By Eben Goresko
Music is The Solution, Not the Problem - Part
How often do we hear about music programs being cut back or eliminated from school programs K-12, public and private? They say we need more math and writing skills. So, the outcome is the same over and over again. As parents, policy makers and the schools themselves urge this trend forward, what are they missing? What are we overlooking? To answer this question we need to think about why music is of any importance at all.
We hear music every day, so frequently and in so many ways. We hear it on television commercials, movies, radio clips, online, everywhere and anywhere. So many of us listen to and hear music daily, that we all sort of take it for granted. Well, we shouldn't. Music is not just a CD, a download or thing that some of us do on our spare time just to have fun, to pass the time (which is not to say that there is anything wrong or inappropriate with having fun or recreation with music.)
By viewing music as a purely recreational activity and a commodity, we continue to downgrade it as an essential and necessary part of primary education. As we continue down that slippery slope, more of us are buying into that kind of perspective.
In turn, our politicians and educational bureaucrats continually purge music education, performance and appreciation from our schools as a superfluous unessential and way to successfully trim budgets. This policy and mindset is having a profoundly negative affect on our kids, our culture and our society.
Please consider the following facts.
1. Music, which must have begun as an attempt by our ancestors to answer their most fundamental questions about the meaning and purpose of their very existence, predates "civilization" by some accounts up to 50,000 years.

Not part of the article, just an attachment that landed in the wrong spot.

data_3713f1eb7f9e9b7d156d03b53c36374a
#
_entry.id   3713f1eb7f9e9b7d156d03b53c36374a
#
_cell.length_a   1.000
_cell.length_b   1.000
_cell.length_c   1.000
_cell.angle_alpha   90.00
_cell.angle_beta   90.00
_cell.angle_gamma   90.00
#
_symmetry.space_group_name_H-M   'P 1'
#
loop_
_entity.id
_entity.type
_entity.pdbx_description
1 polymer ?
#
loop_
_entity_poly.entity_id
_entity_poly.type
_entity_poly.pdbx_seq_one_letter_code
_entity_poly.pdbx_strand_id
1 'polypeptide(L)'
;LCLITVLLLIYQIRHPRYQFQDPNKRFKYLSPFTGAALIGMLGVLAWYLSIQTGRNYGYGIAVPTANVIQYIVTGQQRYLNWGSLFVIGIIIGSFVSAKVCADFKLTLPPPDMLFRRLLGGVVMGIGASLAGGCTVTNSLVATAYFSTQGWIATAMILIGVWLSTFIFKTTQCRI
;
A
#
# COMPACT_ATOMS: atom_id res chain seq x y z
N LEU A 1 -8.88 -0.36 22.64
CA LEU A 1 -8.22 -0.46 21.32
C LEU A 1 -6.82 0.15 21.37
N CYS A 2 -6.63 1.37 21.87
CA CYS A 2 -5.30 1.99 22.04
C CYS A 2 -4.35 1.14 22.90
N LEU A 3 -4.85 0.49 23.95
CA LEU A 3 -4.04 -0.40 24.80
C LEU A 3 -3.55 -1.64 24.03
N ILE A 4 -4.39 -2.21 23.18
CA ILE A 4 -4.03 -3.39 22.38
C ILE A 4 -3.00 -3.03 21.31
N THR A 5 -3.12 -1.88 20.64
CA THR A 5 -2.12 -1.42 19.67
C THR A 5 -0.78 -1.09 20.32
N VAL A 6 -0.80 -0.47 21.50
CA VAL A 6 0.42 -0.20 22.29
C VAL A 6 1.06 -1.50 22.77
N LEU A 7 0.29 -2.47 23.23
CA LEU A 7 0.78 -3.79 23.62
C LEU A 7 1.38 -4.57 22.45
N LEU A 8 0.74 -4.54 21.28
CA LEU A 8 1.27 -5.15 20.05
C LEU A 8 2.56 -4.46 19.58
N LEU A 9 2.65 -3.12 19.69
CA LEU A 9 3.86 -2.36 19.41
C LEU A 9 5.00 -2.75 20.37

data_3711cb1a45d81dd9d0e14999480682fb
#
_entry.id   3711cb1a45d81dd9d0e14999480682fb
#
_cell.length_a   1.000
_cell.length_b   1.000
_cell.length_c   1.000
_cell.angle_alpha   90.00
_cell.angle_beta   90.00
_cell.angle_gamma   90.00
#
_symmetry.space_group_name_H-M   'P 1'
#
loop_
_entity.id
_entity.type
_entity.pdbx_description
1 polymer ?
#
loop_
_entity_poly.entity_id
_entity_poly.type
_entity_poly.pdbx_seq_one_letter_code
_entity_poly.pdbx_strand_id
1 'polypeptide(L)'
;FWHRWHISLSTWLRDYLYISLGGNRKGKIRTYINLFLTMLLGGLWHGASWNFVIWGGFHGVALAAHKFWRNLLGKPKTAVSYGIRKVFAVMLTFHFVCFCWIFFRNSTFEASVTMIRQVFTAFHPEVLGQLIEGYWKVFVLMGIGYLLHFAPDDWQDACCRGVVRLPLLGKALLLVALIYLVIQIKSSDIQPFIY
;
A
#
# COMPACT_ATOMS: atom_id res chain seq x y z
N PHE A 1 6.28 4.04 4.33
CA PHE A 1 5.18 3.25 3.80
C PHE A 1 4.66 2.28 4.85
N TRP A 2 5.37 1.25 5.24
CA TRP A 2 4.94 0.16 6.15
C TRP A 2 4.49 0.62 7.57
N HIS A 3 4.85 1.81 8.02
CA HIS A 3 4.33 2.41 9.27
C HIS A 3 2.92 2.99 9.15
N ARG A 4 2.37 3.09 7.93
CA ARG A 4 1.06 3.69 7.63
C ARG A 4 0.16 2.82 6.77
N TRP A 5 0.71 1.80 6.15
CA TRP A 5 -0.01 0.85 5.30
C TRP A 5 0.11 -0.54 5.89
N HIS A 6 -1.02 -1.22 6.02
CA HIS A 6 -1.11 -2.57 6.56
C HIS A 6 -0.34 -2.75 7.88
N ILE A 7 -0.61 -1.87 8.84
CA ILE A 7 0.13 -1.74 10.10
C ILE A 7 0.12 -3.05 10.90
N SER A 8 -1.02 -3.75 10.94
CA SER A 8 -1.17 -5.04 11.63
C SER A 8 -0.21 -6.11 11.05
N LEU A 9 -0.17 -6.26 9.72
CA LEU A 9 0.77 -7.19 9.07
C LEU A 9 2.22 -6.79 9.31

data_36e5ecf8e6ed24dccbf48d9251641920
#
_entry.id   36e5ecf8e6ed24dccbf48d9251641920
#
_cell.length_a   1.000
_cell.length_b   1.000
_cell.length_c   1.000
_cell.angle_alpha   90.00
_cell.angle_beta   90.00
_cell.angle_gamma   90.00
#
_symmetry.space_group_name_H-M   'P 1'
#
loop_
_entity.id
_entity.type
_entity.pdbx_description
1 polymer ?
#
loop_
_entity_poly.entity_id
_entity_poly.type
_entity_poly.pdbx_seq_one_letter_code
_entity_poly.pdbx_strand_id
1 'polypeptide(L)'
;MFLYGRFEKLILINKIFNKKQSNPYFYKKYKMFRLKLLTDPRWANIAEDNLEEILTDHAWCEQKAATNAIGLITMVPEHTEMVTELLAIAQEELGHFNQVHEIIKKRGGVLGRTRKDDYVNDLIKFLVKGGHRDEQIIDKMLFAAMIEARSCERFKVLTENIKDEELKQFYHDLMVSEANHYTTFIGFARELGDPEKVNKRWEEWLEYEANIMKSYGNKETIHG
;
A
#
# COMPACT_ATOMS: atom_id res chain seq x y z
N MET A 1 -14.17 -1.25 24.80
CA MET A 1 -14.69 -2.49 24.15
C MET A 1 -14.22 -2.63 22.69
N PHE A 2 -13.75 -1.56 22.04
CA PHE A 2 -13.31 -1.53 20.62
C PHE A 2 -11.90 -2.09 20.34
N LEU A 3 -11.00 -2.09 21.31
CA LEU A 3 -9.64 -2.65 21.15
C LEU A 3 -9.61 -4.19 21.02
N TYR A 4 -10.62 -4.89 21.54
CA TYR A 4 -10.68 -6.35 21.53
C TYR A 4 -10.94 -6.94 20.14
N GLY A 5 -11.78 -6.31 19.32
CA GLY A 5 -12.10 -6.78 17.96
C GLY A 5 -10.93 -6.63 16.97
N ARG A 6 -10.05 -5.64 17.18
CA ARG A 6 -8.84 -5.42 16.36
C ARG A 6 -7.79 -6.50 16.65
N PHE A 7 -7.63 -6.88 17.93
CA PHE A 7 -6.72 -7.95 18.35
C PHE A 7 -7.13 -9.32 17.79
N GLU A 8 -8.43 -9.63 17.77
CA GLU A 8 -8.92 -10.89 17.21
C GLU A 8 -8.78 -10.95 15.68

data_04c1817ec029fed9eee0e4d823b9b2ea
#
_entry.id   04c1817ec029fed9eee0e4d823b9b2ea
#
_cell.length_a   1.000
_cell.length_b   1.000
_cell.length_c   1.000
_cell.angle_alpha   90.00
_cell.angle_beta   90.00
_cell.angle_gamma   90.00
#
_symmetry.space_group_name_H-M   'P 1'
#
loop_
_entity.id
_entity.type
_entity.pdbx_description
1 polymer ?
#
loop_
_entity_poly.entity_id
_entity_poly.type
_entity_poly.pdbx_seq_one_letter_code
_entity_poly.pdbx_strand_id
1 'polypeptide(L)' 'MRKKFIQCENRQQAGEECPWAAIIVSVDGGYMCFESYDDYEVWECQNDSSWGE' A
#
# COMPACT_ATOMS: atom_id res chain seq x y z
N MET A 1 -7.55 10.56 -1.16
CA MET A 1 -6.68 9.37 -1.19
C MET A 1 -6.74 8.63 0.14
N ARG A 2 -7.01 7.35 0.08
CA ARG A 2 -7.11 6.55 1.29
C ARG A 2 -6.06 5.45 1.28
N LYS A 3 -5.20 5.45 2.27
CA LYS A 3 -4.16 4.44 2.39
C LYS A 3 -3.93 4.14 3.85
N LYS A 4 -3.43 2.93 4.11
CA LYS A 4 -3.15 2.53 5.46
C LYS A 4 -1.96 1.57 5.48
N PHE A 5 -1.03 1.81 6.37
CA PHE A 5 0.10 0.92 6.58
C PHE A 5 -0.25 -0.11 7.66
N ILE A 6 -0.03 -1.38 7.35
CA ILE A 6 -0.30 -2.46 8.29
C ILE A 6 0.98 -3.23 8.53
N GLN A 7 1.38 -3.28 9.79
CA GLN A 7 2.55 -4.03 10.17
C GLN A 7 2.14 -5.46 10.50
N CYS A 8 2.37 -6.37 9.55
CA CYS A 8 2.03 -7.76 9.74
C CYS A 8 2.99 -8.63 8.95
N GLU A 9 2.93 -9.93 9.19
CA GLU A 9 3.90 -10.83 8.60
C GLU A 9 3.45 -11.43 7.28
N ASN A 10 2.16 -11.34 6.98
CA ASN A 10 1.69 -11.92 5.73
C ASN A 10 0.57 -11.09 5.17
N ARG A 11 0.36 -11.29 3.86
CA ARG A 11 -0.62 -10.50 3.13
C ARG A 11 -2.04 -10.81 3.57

Just recently a prehistoric flute was found in Germany and identified as being the oldest musical instrument ever discovered. If this is correct (as we have every reason to believe that it is), our predecessors started to make music approximately the same time they began drawing and painting cave art.
What were they making music about? Perhaps we can draw comparison to prehistoric wall art in order to improve our ability to contemplate on what they may have been thinking or "playing." After all, we do not have any remains of their music intact as we have of their instruments but there is one thing we can know for sure. Our predecessors had plenty of time to listen to and reflect upon their world, in between hunting parties, staying warm and just surviving. And this is key: the experience of timelessness and of the eternal just happen to be one of the core elements, qualities and benefits of making music.
Running brooks, the wind, rustling leaves, growling wolves, roaring lions and singing birds were the perpetual backdrop of our predecessors existence. Seen in this perspective, music represents one of the very most profound practices of humanity. Music and cave drawing and painting represents mans first attempt to conceptualize, represent and understand the world.
2. Do writing, reading and mathematics all come from the same part of our brains? That would be a good question to ask a brain researcher. Perhaps what is more important is that writing, reading and mathematics are an outgrowth of music. We know that in ancient Greece, music was a science - a realm of exploration comparable to and as important as astronomy, mathematics and philosophy.
3. We listen to and play music because there are thoughts, feelings and emotions that simply can NOT be put into words or translated into a mathematical formula. The fact that we can comprehend certain realms only through hearing or playing music demonstrates and proves our profound need through music, to answer our most burning questions about our existence.
This is why we have to reconsider the importance and role of music as being a key component to our children' primary education. I will elaborate further in - "Music is The Solution, Not the Problem - Part 2." Suffice to say, if we continue down our current path, our children and their children will suffer an incalculable lose to their ability to think, to be whole and to being human.
Eben Goresko is a Classical, Ragtime and Stride Pianist. Eben studied classical piano at Temple University as a Piano Performance Major and has studied Jazz Piano with several notable Jazz Musicians. He also has extensive experience tuning and servicing pianos and has been qualified for over 29 years as a Registered Piano Technician of The Piano Technicians Guild.
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